OECD warns of new era of low growth

February 21, 2014
 Organisation for Economic Co-operation and Development (OECD) Secretary General Angel Gurria gives a press conference on November 19, 2013 to present the Economic Outlook at the OECD headquarters in Paris/AFP

Organisation for Economic Co-operation and Development (OECD) Secretary General Angel Gurria gives a press conference on November 19, 2013 to present the Economic Outlook at the OECD headquarters in Paris/AFP

, SYDNEY, Feb 21 – The OECD on Friday warned declining global productivity will usher in a new and extended era of low growth unless there are major structural reforms.

Its new “Going for Growth” report identifies infrastructure shortages and slowing trade activity as key problems — issues that will be in focus at the G20 meeting of finance ministers and central bank governors in Sydney this weekend.

“The widespread deceleration in productivity since the (global financial) crisis could presage the beginning of a new low-growth era,” the Organisation for Economic Cooperation and Development said.

“The global economy’s momentum remains sluggish, heightening concerns that there has been a structural downshift in growth rates compared with pre crisis levels.

“These concerns, already prevalent among advanced OECD countries for some time, now encompass emerging-market economies and are fuelled also by high unemployment and falling labour force participation in many countries.”

OECD chief Angel Gurria said the report came at a time of transition for the global economy, when “we see the recovery strengthening in advanced economies, albeit at different speeds, while growth in emerging economies is slowing”.

“Normally it’s the other way around,” Gurria told reporters in Sydney, noting that key drivers of productivity growth such as credit, investment and trade, had been “very very sluggish, in some cases unusually weak since the crisis”.

Growth was muted, unemployment and economic inequality was rising and the OECD chief said there had been a “big drop in the confidence, in the trust in all the institutions we’ve built up over 50 to 100 years”.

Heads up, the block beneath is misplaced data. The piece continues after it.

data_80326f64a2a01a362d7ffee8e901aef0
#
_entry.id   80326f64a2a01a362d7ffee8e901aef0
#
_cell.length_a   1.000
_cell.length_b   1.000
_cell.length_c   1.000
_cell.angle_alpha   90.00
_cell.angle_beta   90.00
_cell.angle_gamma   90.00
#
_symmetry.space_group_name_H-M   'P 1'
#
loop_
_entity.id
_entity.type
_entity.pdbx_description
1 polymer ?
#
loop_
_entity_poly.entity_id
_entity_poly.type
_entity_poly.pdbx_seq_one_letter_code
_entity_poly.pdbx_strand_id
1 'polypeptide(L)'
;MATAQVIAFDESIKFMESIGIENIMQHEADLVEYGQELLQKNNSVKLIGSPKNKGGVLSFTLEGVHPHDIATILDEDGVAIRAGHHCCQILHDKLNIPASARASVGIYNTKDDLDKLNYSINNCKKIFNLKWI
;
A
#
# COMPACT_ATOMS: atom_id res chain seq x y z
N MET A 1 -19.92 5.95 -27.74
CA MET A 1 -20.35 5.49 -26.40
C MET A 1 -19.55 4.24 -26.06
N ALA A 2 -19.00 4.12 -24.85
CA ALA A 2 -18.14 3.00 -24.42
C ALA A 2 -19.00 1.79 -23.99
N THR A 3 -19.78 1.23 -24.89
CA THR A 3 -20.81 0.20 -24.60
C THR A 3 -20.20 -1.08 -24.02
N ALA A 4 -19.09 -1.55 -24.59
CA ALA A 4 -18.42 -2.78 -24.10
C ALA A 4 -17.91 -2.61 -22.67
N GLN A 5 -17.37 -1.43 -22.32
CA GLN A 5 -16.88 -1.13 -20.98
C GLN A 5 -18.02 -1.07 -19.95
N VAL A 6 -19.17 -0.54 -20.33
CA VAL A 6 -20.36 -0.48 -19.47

With traditional stimulatory instruments such as fiscal and monetary policy nearing or at their limit, Gurria said “ambitious” structural reform agendas needed to be pursued “with determination by all G20 countries.”

“Stronger demand is indeed fundamental but by no means sufficient to avoid the low-growth trap,” he said.

Gurria said the OECD report could be seen as a glass half-full or half-empty assessment.

On the positive side, he said the speed of reform remained “on average well above the pace observed before the crisis.”

Detracting from this, however, momentum had slowed “visibly” in the past two years and reforms were “fragmented, piecemeal, incremental and unlikely to fully address the underlying challenges.”

The report calls for investment in skills to boost labour force participation, and a fresh approach to encourage private investment in infrastructure to help boost growth.

– Global trade slowdown –

“One worrying development is the marked slowdown in global trade activity relative to world production,” the report said.

“And trade-related concerns are magnified by subdued investment in new plant, machinery and equipment as well as in less tangible assets such as research and development or new business processes and workforce training, which are needed to make the most of new technologies.”

The OECD said that business investment rates in most advanced economies were below what would be needed to sustain higher-trend growth rates.

“In several emerging-market economies — notably Brazil, India and Indonesia — infrastructure investment is not sufficient to support high rates of industrialisation and urbanisation, hampering potential growth.”

The G20 has sessions on the global economy and growth strategies, both of which have been prioritised by summit chair Australia with Treasurer Joe Hockey.

OECD data released Thursday showed growth in advanced economies slowed down slightly in 2013 to 1.3 percent from 1.5 percent in 2012.

The highest 12-month rate was turned in by Britain with 2.8 percent, followed by Japan and the United States with 2.7 percent.


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